1977 was a pivotal year for New York City. Mayor Beame was seeking reelection in spite of record deficits, massive layoffs, and sky-rocketing crime rates. Also in the race were Mario Cuomo, who would later become governor, the future mayor Ed Koch, and firebrand feminist liberal Bella Abzug. 1977 was the Summer of Sam, David Berkowitz, a serial killer who terrorized the city for months. It was the year of the black-out, over 24 hours of largely uncontrolled looting that resulted in over 3,000 arrests and millions of dollars of property damaged that left a permanent mark on large sections of New York City. It was also the year Reggie Jackson came to play baseball for the New York Yankees in one of the first free-agent deals much to the consternation of team manager Billy Martin.
If you don’t remember any of that, you may be wondering if there’s anything in The Bronx is Burning for you. I was only 13 in 1977, too wrapped up in 8th grade to notice much of what was going on. From the opposite coast where I lived, New York City was a place to be avoided, too dangerous to ever consider visiting, an object lesson in what could go wrong. New York City was a punchline. Maybe having no solid preconceptions about New York in ’77 is one reason why I liked The Bronx is Burning as much as I did; there’s no reason for me to take exception to anything Mr. Mahler says one way or another.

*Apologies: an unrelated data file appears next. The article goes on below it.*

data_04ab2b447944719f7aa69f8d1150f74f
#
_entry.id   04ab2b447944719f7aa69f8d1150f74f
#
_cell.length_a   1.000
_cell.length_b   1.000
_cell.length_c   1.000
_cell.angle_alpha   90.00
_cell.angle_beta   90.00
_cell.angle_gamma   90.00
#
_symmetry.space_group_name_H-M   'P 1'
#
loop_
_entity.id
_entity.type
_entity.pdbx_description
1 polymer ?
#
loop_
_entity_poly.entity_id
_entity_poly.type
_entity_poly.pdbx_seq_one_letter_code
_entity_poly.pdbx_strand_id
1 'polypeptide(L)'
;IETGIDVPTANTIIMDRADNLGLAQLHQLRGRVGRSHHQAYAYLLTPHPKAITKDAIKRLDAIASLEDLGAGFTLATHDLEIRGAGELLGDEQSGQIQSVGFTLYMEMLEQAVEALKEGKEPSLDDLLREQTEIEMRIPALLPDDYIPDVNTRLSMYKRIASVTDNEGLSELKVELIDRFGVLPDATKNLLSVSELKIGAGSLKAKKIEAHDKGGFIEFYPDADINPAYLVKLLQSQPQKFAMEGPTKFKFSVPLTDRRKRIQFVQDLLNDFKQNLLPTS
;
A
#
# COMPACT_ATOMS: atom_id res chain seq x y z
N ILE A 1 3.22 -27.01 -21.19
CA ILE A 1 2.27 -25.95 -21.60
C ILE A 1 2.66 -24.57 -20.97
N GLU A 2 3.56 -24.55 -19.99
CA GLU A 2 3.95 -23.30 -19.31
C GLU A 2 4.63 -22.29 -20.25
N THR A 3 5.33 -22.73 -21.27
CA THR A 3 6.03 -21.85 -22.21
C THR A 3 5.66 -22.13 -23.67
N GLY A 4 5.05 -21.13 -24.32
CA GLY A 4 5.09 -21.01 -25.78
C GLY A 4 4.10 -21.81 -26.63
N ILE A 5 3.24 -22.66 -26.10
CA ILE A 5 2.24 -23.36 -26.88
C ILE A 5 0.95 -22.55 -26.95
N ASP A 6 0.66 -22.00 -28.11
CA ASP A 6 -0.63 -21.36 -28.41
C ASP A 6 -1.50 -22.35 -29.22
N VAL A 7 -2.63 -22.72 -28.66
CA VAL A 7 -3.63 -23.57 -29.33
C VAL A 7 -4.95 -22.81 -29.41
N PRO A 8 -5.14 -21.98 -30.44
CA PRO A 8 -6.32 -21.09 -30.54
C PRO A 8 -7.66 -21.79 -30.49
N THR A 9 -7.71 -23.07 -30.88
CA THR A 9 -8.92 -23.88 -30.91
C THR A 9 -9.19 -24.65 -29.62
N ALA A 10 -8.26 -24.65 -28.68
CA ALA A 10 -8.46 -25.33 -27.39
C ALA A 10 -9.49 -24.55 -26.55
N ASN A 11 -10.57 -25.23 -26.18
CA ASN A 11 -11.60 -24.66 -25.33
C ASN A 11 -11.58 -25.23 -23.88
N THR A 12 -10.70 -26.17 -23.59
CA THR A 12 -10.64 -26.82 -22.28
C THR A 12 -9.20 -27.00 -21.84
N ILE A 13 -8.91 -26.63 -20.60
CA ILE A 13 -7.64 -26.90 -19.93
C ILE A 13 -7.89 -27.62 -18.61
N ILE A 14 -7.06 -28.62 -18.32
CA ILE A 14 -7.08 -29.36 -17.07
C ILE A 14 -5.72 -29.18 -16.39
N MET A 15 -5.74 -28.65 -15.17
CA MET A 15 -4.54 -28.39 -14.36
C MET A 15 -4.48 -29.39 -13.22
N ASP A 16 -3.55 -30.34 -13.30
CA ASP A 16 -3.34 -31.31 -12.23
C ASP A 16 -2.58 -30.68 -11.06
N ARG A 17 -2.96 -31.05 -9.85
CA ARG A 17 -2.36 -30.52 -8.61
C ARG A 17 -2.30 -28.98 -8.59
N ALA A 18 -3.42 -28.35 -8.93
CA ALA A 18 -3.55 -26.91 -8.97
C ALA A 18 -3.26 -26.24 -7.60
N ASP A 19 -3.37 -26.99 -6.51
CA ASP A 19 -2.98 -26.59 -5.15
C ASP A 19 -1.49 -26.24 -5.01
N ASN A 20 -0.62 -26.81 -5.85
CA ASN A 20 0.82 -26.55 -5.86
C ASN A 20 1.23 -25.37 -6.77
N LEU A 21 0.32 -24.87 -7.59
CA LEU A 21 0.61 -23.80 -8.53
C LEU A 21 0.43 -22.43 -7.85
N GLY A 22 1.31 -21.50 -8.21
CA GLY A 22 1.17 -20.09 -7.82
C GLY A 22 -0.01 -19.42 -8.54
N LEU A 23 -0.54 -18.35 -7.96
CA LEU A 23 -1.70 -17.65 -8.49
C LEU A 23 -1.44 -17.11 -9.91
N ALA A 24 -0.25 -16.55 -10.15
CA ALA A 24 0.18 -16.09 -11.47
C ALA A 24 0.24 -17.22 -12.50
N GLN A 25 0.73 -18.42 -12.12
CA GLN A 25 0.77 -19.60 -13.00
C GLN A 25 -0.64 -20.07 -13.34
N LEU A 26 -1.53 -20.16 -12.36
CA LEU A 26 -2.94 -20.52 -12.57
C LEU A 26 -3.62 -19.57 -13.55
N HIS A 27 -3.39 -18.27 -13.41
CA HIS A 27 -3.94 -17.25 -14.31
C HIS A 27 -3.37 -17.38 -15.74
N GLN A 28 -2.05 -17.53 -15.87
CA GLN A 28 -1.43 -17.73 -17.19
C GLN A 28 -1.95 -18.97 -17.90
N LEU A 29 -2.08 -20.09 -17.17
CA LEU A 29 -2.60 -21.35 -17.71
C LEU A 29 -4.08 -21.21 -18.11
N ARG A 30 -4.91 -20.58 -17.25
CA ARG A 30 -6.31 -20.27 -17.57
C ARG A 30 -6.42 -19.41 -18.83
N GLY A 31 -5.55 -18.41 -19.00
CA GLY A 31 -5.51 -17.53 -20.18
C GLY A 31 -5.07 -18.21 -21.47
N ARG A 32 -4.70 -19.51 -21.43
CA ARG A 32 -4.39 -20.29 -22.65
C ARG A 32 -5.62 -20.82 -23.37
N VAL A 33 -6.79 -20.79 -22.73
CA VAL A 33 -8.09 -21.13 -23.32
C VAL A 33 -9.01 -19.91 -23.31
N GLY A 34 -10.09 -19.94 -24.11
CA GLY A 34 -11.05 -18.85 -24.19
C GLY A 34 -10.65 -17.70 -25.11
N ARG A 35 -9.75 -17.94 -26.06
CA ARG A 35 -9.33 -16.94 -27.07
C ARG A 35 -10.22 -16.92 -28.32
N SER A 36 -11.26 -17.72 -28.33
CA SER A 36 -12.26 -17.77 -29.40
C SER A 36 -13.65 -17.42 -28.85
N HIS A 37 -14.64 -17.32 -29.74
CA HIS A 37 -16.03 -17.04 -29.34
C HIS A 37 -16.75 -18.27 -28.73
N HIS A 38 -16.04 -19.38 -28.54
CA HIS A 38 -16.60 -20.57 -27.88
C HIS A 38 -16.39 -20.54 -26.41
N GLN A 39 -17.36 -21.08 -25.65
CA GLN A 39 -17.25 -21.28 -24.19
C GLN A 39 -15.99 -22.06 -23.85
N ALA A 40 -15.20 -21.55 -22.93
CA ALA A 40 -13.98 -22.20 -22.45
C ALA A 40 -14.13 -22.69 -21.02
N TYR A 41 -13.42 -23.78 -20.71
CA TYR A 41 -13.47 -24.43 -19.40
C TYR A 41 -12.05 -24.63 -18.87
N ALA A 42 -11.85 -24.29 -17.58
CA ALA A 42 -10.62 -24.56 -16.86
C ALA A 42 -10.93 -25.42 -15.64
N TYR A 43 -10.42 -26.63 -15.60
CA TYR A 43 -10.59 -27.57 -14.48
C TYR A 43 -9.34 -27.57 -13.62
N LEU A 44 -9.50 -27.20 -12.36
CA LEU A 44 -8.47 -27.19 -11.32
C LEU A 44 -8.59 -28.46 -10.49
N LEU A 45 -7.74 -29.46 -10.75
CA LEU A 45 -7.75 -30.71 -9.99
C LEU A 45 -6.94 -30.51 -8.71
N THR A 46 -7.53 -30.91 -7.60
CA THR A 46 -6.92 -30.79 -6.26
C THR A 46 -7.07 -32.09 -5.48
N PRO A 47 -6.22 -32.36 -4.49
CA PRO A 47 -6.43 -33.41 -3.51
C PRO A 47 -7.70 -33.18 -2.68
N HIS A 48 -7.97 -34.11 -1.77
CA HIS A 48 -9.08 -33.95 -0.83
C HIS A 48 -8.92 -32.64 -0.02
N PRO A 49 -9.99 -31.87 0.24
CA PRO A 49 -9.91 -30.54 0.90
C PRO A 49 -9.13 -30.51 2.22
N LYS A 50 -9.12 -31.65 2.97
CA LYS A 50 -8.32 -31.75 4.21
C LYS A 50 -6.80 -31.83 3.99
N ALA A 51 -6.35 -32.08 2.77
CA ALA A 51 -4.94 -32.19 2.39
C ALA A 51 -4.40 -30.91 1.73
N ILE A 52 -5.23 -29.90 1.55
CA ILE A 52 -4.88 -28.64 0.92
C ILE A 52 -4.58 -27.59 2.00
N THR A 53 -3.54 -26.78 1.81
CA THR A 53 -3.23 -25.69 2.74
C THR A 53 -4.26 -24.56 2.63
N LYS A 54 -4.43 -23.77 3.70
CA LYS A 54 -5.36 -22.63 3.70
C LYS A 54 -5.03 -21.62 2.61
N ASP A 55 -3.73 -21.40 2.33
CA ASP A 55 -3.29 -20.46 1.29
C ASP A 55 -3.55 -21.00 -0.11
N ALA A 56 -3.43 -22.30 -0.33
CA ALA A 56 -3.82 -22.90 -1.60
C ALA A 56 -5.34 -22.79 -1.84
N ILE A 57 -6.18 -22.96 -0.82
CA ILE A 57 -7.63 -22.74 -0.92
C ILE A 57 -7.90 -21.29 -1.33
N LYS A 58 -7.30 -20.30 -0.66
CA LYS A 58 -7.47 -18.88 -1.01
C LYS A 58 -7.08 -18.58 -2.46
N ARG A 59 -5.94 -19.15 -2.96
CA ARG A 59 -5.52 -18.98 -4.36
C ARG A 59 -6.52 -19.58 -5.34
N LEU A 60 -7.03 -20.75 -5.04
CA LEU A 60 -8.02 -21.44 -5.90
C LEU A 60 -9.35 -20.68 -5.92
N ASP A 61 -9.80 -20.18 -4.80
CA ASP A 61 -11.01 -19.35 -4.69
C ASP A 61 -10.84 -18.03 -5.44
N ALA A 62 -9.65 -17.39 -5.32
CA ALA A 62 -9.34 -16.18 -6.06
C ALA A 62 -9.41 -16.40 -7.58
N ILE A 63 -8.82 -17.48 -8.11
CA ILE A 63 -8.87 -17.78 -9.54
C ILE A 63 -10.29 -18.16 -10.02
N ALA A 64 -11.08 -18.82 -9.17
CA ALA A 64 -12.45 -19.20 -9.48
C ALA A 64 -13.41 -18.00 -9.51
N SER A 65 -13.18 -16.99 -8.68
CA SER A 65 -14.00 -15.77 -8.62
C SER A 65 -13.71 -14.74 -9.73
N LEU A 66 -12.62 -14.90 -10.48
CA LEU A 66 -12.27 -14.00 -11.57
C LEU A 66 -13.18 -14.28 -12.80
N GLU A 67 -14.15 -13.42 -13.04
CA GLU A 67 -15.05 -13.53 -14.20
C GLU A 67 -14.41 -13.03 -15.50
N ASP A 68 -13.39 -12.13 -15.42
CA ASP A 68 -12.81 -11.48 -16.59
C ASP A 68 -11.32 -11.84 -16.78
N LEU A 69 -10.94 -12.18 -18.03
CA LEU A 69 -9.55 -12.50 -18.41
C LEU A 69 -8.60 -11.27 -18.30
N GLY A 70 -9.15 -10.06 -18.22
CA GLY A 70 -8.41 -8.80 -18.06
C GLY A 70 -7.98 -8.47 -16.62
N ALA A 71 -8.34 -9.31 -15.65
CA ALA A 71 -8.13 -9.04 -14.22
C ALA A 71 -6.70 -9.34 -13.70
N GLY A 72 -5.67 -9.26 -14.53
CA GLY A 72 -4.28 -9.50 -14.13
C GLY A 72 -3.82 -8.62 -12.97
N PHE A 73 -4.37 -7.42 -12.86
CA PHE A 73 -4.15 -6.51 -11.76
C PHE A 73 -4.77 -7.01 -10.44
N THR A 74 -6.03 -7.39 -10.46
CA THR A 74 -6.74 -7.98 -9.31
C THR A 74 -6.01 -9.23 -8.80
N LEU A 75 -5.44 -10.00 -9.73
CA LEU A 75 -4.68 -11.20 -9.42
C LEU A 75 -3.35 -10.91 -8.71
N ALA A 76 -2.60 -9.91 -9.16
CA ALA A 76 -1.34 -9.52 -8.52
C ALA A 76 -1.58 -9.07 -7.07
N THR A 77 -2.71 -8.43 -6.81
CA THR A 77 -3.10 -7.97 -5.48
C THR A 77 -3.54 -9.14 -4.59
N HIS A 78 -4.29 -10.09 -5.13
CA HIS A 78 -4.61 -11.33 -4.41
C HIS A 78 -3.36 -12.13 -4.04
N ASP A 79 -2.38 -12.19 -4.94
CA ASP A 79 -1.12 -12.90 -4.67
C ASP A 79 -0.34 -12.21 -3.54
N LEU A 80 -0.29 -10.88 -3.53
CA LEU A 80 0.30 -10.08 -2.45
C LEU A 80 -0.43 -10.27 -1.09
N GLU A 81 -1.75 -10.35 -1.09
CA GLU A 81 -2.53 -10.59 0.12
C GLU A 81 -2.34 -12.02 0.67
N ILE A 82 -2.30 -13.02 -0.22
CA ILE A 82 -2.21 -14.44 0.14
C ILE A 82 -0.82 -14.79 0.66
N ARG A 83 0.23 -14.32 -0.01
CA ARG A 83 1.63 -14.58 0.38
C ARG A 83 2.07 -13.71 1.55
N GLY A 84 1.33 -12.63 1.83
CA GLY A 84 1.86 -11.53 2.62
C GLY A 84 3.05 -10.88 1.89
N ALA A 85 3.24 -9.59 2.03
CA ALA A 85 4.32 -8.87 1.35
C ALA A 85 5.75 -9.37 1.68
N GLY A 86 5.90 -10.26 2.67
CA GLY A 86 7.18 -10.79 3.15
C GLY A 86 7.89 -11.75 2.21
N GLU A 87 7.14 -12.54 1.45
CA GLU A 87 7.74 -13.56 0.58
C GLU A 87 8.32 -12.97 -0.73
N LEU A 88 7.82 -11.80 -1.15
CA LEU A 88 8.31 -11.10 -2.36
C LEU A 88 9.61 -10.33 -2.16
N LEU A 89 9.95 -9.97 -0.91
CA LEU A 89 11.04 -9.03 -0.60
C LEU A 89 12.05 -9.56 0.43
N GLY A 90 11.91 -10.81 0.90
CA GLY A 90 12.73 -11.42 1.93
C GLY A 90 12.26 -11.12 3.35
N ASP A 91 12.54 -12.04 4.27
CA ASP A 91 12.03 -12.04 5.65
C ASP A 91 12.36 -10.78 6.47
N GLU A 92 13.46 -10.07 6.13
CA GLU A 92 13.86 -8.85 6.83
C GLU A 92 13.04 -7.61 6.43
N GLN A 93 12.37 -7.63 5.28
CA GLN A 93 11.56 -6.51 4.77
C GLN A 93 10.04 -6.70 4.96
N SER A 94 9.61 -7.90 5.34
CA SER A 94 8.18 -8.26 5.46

Mr. Mahler says in his introduction that he set out to write a book about baseball, about the 1977 Yankees and Billy Martin’s struggle with Reggie Jackson, maybe Reggie Jackson’s struggle with Billy Martin. However, it soon became apparent to Mr. Mahler that he could not tell the story of the ’77 Yankees without telling the larger story of New York City and those who lived there. The result is a fascinating look at a particular place at a particular time. The Bronx is Burning remains at heart a book about baseball, but it’s a hybrid sort of book–a baseball, politics, true-crime piece of non-fiction that never ceases to entertain as it informs.
However, at its core, The Bronx is Burning is too conflicted to be a complete success. While Mr. Mahler tries to make his book an all-encompassing portrait of New York City, one gets the sense that he really wants to write about baseball. The mayoral race is fascinating, judging from what is in The Bronx is Burning the 1977 race may have been one of the most interesting races in American politics, but it plays second fiddle to the on-going conflict between Reggie Jackson and Billy Martin. Between the two of them and team owner George Steinbrenner there is enough drama to fill the entire book which makes the inclusion of the Son of Sam investigation and Rupert Murdoch’s takeover of the New York Post along with much of the story of the city’s overall decline during the 1970’s seem a bit of a footnote. In the end, I felt Mr. Mahler should have written two books, one about baseball and one about all the rest, so if I were still giving out stars, The Bronx is Burning would get four out of five.
On the other hand..
There is a six part television series based on The Bronx is Burning, made for ESPN which did just what I suggest. The series is the story of the 1977 Yankees with very little of all the rest. I found that I was not able to make it through the first episode.
Be careful what you wish for….